Dead Man Walking is a film by Tim Robbins. The movie is emotional due to the murder cases that occur as well as the grief the families of the killings undergo. They pass through so much pain, and sadness rules their life, making it hard for the families to forgive the murderer. Susan Sarandon acts like a nun, Sister Helen Prejean, who meets a convicted murderer, Matthew Poncelet. The movie portrays both sides of the coin because there is compassion that Sr. Helen shows to the convicted murderer and the grief that the families of the victims from Matthew's murder pass through. Sr. Helen needs Matthew to be honest and accept that he committed the crime, which he does in the last minutes of the film. Matthew, in the end, takes responsibility for his actions by telling the truth. The issue about Matthew's case is that he is subjected to lethal injection so that he can die because of his ill acts.
At first, Matthew does not follow God's teachings, and he feels that he does not need God's grace. The families of the teenagers murdered do not stop hating on Matthew, and it becomes hard for them to forgive him. However when he meets Sr. Helen, he develops a special relationship with her, and he stops been desperate for his life. He comes to admit his mistakes in life and apologizes to the families of the victims. The partner in crime with Matthew is lucky enough to have life imprisonment because he has a good lawyer to represent his case. Matthew, on the other hand, has no resources or someone to support him in his case. He is only to have a lawyer from the State that never had previous experience in a murder trial. This leads him to receive a death penalty.
Sr. Helen comes to him as a Good Samaritan because no one else wants to associate with a murderer. Sr. Helen helps Matthew as much as she can and is always there for him whenever he needs any help. The victim's parents, however, feel she is a traitor because of her kindness. Sr. Helen is right to take the step to help Matthew. She is a nun whose work is to give back to the society that is the source of her good morals and values. She teaches others to respect humanity and be like Jesus. Her Christian values enable her to assist Matthew, unlike the rest of the society. She believes there is a good personality in Matthew that people do not see. Two wrongs do not make a right. Therefore, it would be wrong to hate on Matthew just because the victims' families and community do not do it. She is also a nun who has lived among the poor in New Orleans hence understands the problems the less fortunate such as Matthew face in the society. For instance, Matthew has no money or people to defend him in his case. He therefore has to face a death penalty because of that.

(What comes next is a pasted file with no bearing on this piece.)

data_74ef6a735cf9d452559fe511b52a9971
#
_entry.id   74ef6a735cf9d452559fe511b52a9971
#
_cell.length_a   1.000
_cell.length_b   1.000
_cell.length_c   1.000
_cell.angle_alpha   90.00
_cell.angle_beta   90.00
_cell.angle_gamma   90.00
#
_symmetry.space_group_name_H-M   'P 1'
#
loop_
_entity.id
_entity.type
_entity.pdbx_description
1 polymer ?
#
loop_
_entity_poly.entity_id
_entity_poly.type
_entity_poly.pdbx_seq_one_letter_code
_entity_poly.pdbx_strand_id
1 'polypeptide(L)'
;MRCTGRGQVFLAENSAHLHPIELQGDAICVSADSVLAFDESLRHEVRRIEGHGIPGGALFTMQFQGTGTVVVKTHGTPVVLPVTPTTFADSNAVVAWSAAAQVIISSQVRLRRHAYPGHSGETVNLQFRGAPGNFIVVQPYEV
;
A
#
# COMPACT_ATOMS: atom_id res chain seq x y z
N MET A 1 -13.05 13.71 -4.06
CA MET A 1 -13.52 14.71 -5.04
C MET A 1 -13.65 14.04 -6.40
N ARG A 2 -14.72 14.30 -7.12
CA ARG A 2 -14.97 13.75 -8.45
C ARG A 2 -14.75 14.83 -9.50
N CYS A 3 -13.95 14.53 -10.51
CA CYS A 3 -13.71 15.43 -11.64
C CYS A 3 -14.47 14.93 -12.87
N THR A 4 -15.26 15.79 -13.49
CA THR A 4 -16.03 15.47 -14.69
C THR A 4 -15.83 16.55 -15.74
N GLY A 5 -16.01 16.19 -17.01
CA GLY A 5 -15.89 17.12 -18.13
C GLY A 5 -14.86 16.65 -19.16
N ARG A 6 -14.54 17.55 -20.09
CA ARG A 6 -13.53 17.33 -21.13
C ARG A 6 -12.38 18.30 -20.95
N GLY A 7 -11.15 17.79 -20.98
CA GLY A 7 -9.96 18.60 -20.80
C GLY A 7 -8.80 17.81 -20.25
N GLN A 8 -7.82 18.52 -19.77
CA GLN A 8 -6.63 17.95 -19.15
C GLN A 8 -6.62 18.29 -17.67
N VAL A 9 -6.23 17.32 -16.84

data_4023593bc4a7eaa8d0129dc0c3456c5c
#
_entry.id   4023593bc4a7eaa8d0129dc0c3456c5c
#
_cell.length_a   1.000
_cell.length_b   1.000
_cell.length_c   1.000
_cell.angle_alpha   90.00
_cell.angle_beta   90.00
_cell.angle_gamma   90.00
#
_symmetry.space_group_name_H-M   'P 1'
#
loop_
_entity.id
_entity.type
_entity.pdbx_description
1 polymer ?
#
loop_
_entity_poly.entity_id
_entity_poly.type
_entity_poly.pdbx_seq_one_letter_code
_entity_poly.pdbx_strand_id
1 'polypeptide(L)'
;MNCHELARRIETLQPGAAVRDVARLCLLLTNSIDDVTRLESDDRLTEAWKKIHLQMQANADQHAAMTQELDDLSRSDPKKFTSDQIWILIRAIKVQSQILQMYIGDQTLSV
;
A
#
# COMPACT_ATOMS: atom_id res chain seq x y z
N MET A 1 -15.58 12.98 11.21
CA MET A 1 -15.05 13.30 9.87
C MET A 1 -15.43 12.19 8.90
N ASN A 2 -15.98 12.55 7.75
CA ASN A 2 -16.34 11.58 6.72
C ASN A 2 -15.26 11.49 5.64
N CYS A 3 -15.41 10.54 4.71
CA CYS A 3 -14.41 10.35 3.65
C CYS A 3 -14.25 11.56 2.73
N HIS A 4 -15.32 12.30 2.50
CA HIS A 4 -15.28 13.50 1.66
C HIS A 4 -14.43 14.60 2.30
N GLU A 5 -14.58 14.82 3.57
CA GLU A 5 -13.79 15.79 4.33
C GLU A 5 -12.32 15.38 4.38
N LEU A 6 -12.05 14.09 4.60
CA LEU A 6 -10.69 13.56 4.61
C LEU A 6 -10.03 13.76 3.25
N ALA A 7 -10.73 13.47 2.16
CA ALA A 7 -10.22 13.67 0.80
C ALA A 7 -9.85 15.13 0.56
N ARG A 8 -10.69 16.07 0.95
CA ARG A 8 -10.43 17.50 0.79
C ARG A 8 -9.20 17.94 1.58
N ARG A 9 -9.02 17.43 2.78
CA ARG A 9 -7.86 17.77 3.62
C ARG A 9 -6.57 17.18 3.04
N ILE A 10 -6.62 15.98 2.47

In one of the instances, she converses with Percy, who does not understand how she can stand next to and associate with a murderer. She tells Mr. Percy, the father of the female victim that she is just following the example of Jesus quoting that no one is as bad as his or her worst actions. In the film, flashbacks of the acts Matthew did keep recurring in a gloomy light that fades and the visible parts are those of murder thus making Matthew look like an animal. Later, Matthew admits that he needs to seek God's love and admits his crimes. He also asks Sr. Helen to file a petition so that he cannot face a death penalty. This shows that he has found solace in Sr. Helen therefore, she understands what he goes through which is the reason she supports Matthew.
Earl Delacroix and Percy are parents to the victims of Matthew's murders. They have bitterness and sadness because of the murders. For instance, Earl encounters divorce from his wife after the murder of their son. Parents of the girl cannot understand how Sr. Helen can relate with Matthew and when they discover that Helen is not on their side, they send her away from their home. They feel betrayed by her actions and cannot believe that a nun can associate with such a criminal. They want Matthew dead that is not the case for Sr. Helen. The film shows the hard times the families encounter because of losing their children. It is, therefore, right for them to seek justice for the murder cases.
Father Farley does not support Sr. Helen's acts. He asks her if she knows what she is getting herself into and why she has to defend a criminal. He also questions Helen's ability to be a counselor and interact with Matthew. The Catholic Church only allows a priest to be the person who listens to a sinner's confession. In this case, Sr. Helen takes this role and Father Farley is not happy about her role. As a Christian, Farley should help others live spiritually, but he does not assist Matthew, unlike Sr. Helen, who is always on his side. Hilton Barber says that the death penalty has been in the State for centuries and in the current century, the judicial system should seek a humane way to kill a criminal. The most humane form of killing is the lethal injection where the law enforcers officers will just anaesthetize the person and leave him or her to die in a chair rather than making the criminal shed blood.
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